Crony Capitalism

Crony Capitalism Is Apparently Business-Friendly

North Carolina wins "America's Top State for Business" by picking winners and losers.


It seems that in North Carolina, cronyism is a bipartisan virtue.

A new report by CNBC lists North Carolina as America's Top State for Business, based on a wide range of metrics. The site, which has compiled the list annually since 2007, noted the Tar Heel State has finished in the top 10 nearly every single year, coming in a close second for 2021. As for what put it over the top this year: "state leaders keep managing to put aside their very deep political divisions to boost business and the economy."

The article goes on to extol the virtues of North Carolina's current exercise in divided government, in which Democratic Gov. Roy Cooper and a Republican-dominated General Assembly have worked together to craft financial incentives intended to lure companies to the state. Most recently, the article cites a deal from March in which VinFast, a Vietnamese electric vehicle manufacturer, will build a $2 billion factory in North Carolina's Chatham County, in exchange for $1.2 billion in subsidies. Additionally, the article lists a deal from 2021 in which Apple agreed to build "its first East Coast hub" in exchange for incentives totaling up to $846 million.

But despite CNBC's breathless praise, these types of deals have downsides.

In exchange for that $2 billion investment, the state had to agree to over $316 million in "reimbursement" to the company over 30 years, equaling 90 percent of the state income taxes withheld from its employees over that time. It also agreed to $450 million "to cover site preparations, road improvements, and additional water and sewer infrastructure." Additionally, Chatham County chipped in "over $400 million" in additional subsidies.

It's unclear why a company that is currently pursuing an IPO valuing itself at $60 billion would need that kind of help.

Meanwhile, the Center for Economic Accountability, which opposes corporate welfare, ranked North Carolina's deal with Apple as 2021's "Worst Economic Development Deal of the Year." The think tank cited, among other factors, the decision to remove nearly a billion dollars of taxpayer funds from state and county coffers in order to court a company that "has more money than North Carolina does."

Such lopsided deals are not uncommon. Typical beneficiaries include sports franchises, which despite being worth billions often receive hundreds of millions in taxpayer-funded subsidies to build new stadiums, even when existing stadiums are doing just fine. Last month, Charlotte approved a $215 million subsidy toward renovating the stadium used by the Charlotte Hornets. The city plans to fund the difference through increased taxes on rental cars and hotel rooms, but according to J.C. Bradbury, an economist from Georgia's Kennesaw State University, "The Charlotte Hornets do not bring a lot of tourism to Charlotte whatsoever." Any funds not recouped through the extra taxes will simply be borne by the city's residents.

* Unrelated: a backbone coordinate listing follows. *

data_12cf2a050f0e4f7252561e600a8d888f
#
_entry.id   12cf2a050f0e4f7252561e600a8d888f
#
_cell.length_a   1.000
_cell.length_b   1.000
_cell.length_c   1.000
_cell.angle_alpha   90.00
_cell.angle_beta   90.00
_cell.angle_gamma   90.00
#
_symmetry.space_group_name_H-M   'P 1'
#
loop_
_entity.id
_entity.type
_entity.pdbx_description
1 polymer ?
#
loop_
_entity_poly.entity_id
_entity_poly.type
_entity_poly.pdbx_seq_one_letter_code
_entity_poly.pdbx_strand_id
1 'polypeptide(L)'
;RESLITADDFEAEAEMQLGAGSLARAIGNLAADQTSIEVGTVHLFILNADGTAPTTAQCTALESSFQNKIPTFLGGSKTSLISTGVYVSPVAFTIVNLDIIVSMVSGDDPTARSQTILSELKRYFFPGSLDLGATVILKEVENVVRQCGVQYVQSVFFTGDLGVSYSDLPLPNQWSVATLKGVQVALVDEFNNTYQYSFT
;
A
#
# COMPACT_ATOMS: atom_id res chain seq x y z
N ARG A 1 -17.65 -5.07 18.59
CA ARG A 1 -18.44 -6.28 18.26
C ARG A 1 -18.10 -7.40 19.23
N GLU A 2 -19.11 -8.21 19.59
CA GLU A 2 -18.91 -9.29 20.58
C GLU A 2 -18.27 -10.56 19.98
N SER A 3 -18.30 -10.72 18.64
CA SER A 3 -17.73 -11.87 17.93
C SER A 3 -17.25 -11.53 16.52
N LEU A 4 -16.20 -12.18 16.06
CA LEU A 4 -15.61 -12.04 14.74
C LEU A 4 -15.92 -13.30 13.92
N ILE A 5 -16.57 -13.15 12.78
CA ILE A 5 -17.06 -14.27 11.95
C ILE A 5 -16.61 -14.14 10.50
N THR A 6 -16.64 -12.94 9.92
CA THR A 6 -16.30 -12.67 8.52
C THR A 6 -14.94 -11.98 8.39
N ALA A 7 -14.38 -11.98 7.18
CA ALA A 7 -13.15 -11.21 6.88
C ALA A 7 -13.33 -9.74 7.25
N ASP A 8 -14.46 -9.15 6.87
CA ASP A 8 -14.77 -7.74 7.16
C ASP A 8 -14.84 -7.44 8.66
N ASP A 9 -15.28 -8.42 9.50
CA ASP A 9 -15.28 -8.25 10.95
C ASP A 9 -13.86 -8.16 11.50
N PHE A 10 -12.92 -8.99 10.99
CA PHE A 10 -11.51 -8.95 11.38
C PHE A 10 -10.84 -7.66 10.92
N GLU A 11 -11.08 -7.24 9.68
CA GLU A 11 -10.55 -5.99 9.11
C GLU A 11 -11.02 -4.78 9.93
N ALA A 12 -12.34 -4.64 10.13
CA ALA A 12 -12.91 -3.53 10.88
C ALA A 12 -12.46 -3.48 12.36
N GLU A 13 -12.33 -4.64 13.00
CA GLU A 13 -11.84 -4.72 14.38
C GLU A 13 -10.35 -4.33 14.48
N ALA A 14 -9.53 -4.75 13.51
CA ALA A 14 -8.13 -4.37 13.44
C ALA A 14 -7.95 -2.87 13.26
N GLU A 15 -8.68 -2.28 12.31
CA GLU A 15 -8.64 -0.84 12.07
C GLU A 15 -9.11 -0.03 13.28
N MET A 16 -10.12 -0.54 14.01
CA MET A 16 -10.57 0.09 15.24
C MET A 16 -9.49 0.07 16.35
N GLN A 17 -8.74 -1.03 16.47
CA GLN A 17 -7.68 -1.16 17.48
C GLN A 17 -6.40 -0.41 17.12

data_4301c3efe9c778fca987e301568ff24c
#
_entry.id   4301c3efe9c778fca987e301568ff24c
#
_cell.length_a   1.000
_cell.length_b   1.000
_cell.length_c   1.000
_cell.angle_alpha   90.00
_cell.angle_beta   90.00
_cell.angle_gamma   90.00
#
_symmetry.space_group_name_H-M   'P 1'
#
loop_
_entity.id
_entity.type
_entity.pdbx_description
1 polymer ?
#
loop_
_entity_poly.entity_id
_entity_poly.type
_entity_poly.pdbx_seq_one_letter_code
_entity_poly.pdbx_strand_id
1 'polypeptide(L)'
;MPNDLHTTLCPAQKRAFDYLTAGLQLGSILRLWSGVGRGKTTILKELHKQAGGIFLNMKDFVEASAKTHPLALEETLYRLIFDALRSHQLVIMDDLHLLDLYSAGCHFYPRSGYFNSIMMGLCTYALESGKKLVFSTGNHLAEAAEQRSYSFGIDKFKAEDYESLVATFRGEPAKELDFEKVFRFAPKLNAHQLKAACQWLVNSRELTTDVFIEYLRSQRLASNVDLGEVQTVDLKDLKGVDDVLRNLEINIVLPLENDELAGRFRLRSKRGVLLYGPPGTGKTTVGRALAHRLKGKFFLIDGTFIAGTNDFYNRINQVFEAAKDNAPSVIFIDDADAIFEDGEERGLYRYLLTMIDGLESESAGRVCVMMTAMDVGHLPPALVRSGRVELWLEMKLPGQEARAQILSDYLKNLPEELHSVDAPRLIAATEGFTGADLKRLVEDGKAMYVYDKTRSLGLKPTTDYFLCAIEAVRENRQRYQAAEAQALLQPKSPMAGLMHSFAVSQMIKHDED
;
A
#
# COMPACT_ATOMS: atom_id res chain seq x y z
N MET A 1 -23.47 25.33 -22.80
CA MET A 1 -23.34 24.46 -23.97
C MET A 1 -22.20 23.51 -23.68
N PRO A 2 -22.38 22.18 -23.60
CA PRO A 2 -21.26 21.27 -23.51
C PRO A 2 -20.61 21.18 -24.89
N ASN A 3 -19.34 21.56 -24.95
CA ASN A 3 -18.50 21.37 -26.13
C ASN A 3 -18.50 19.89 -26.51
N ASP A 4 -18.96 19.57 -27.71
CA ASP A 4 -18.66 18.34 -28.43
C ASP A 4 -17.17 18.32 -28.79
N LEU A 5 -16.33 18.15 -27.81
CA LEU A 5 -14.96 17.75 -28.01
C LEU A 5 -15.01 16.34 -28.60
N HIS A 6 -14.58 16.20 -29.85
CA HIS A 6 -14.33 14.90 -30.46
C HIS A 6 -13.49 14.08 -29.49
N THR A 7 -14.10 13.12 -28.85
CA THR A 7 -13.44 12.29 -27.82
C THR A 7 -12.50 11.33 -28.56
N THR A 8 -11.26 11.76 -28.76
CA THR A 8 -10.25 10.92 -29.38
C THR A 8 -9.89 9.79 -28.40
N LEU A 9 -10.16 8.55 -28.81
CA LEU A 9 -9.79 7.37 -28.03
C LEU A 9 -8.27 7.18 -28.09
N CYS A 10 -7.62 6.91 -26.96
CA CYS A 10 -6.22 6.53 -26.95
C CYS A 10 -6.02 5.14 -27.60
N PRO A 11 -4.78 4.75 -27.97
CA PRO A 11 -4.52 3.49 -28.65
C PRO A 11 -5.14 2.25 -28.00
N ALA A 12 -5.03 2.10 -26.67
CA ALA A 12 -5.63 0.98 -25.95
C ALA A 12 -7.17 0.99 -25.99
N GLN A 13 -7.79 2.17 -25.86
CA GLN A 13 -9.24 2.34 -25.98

Perhaps the most galling example is Wisconsin's Foxconn plant, announced in 2017 by then-Gov. Scott Walker. In exchange for the tech giant spending $10 billion on a factory which would employ over 13,000 people, the state pledged $3 billion in state subsidies, including $1 billion from the nearby town of Mt. Pleasant. Four years later, the company admitted that it would ultimately invest less than $700 million, and employ fewer than 1,500 people. The state was able to rescind and recoup most of the tax subsidy, but Mt. Pleasant had already seized and bulldozed homes and taken on hundreds of millions in debt in preparation for the factory. Ultimately, the town's credit rating was downgraded.

There are plenty of things that a state can do to entice businesses, like streamlining its tax code or modernizing its infrastructure. But by doling out taxpayer dollars to companies as an incentive, state governments subvert the market and set their citizens up to foot the bill for anything that goes wrong. As the Tax Foundation wrote in 2006, "targeted tax preferences…may provide short-term economic stimulus, but ultimately they increase tax complexity and compliance costs, encourage costly industry rent seeking, and raise tax burdens elsewhere in the economy."